Skip to main content Accessibility help
×
Hostname: page-component-77c89778f8-m8s7h Total loading time: 0 Render date: 2024-07-21T05:27:20.117Z Has data issue: false hasContentIssue false

1 - Function to origin: national identity and national genius emerge, c. 1700–1780

Published online by Cambridge University Press:  22 September 2009

Matthew Gelbart
Affiliation:
Boston College, Massachusetts
Get access

Summary

If an average Lowland Scottish gentleman were approached around 1700 and asked to play “One of these things is not like the others” with the list of tunes I presented in my Introduction, he would almost certainly have singled out neither of the two pieces we might choose today – not the French air (the only piece from outside of Scotland) and not the fiddle dance (arguably the only real “folk” tune in modern parlance). Instead, he would probably pick the bagpipe pibroch. He would most likely find this bagpipe music extremely foreign, even strange (whereas he might well know a version of the Lully tune, which circulated around Europe in different forms). Even in the unlikely event that this particular Lowland gentleman just happened to possess enough Highland connections to have a passing familiarity with the pibroch genre and its stylized ornaments and repetitions, he would probably still consider the bagpipe piece the odd one out. Unlike the other two melodies, the pibroch was an occasional piece with a rigid set of performance rules, and it did not lend itself to dancing. In other words: for the purpose of categorizing the pieces, the Lowland gentleman would not really care who wrote them, or even where they came from. He would want to know how they functioned, how they were being used in a specific circumstance.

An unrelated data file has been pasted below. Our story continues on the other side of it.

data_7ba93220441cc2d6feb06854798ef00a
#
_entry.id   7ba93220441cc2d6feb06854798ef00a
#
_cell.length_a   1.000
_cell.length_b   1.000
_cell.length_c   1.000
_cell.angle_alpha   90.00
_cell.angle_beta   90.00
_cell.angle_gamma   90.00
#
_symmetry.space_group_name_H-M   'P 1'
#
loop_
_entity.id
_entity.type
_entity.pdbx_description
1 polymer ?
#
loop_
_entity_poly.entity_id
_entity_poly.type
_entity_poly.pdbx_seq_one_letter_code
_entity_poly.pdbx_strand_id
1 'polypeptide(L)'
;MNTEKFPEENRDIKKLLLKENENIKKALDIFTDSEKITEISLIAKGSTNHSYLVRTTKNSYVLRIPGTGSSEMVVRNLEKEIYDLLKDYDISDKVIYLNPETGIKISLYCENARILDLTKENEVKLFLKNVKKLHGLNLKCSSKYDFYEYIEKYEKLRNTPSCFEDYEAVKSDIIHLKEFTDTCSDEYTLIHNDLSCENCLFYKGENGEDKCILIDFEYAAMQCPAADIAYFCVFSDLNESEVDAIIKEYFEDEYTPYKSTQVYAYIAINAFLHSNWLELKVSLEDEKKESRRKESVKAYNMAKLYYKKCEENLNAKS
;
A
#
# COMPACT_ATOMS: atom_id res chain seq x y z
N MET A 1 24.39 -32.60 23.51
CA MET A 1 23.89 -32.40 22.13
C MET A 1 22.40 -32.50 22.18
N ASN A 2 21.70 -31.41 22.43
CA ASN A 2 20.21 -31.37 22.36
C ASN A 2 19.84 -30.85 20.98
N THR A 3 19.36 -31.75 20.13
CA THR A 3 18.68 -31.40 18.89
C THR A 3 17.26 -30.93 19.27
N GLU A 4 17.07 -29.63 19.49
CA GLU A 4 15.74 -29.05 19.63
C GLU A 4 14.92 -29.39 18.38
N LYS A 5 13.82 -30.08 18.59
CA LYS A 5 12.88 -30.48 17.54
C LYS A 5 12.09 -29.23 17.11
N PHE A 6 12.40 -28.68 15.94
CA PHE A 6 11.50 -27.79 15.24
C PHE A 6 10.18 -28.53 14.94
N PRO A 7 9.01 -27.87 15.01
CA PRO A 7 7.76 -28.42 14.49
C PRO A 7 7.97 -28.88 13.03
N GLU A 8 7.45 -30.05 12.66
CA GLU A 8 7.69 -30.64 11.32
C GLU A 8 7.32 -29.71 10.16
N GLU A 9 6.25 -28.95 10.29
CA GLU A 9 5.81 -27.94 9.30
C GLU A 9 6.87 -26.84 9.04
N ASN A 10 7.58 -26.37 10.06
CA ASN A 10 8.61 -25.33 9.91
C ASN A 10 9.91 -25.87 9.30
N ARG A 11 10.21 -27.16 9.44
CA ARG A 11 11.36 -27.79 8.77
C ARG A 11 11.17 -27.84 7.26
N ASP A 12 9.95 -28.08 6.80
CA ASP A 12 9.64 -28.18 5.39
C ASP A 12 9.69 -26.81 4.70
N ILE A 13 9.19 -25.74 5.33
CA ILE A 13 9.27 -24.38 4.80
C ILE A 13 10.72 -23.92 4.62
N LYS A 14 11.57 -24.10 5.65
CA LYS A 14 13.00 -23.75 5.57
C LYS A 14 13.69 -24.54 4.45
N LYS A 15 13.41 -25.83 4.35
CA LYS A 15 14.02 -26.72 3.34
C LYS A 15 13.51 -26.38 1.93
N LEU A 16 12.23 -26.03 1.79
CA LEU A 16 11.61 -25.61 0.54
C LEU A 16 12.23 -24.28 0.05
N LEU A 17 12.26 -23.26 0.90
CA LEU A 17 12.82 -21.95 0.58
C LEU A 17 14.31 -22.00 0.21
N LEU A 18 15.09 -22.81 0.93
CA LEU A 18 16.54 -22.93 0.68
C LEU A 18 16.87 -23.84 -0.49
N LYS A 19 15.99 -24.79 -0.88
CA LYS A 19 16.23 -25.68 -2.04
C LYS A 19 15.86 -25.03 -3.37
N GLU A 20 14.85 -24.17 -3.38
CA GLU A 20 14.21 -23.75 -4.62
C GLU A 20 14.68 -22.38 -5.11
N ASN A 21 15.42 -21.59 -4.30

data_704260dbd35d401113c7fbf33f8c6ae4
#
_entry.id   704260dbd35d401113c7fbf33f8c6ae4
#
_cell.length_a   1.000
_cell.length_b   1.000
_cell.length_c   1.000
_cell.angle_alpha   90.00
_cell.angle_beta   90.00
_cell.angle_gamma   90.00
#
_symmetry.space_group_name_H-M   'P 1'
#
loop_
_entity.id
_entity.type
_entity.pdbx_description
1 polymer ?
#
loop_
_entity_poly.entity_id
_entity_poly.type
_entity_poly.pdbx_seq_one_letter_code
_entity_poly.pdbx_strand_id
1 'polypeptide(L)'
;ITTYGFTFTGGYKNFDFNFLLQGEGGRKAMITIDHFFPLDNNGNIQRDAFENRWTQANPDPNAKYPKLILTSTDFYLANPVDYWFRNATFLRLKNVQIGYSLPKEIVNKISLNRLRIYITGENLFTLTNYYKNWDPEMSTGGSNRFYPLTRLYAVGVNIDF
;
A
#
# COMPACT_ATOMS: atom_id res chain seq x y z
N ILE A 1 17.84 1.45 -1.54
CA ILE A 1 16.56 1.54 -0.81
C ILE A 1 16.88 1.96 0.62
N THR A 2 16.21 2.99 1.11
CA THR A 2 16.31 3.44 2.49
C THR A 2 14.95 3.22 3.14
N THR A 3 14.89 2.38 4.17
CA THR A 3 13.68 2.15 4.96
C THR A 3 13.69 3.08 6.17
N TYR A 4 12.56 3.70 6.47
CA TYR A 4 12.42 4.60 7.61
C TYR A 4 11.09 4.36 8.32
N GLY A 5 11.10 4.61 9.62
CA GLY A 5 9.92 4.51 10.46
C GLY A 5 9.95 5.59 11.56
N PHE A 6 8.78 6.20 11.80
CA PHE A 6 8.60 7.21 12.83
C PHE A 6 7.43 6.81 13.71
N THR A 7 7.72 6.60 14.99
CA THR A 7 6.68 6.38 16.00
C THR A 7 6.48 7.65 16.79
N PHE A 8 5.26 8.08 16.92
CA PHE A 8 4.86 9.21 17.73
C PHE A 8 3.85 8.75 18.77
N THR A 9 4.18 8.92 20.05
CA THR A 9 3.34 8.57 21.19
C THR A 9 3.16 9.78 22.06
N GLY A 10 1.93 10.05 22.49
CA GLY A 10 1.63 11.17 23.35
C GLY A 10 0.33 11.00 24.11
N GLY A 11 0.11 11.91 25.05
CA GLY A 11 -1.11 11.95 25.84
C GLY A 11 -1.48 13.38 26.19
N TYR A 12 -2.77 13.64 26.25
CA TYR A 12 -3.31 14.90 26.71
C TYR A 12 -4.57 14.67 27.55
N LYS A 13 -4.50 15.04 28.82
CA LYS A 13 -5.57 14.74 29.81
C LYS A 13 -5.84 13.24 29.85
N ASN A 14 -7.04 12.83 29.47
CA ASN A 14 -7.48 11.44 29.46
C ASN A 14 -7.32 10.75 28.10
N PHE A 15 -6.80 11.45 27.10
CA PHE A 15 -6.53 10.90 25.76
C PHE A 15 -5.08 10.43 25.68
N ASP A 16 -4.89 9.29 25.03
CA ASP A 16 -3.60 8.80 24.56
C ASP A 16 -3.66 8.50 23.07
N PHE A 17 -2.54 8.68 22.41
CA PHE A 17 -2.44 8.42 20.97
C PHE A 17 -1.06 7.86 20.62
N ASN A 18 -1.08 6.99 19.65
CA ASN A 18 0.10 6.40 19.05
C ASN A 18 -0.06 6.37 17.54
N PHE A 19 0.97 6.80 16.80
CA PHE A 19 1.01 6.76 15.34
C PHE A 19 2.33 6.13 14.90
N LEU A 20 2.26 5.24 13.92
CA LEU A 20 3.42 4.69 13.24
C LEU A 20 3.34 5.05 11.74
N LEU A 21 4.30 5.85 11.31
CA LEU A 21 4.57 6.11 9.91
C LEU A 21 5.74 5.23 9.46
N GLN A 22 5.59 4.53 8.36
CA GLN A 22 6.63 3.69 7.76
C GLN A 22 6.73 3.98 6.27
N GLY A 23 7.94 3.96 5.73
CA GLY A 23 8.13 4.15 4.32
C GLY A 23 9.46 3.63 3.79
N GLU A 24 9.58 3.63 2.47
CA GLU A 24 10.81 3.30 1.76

Type
Chapter
Information
The Invention of 'Folk Music' and 'Art Music'
Emerging Categories from Ossian to Wagner
, pp. 14 - 39
Publisher: Cambridge University Press
Print publication year: 2007

Access options

Get access to the full version of this content by using one of the access options below. (Log in options will check for institutional or personal access. Content may require purchase if you do not have access.)

Save book to Kindle

To save this book to your Kindle, first ensure coreplatform@cambridge.org is added to your Approved Personal Document E-mail List under your Personal Document Settings on the Manage Your Content and Devices page of your Amazon account. Then enter the ‘name’ part of your Kindle email address below. Find out more about saving to your Kindle.

Note you can select to save to either the @free.kindle.com or @kindle.com variations. ‘@free.kindle.com’ emails are free but can only be saved to your device when it is connected to wi-fi. ‘@kindle.com’ emails can be delivered even when you are not connected to wi-fi, but note that service fees apply.

Find out more about the Kindle Personal Document Service.

Available formats
×

Save book to Dropbox

To save content items to your account, please confirm that you agree to abide by our usage policies. If this is the first time you use this feature, you will be asked to authorise Cambridge Core to connect with your account. Find out more about saving content to Dropbox.

Available formats
×

Save book to Google Drive

To save content items to your account, please confirm that you agree to abide by our usage policies. If this is the first time you use this feature, you will be asked to authorise Cambridge Core to connect with your account. Find out more about saving content to Google Drive.

Available formats
×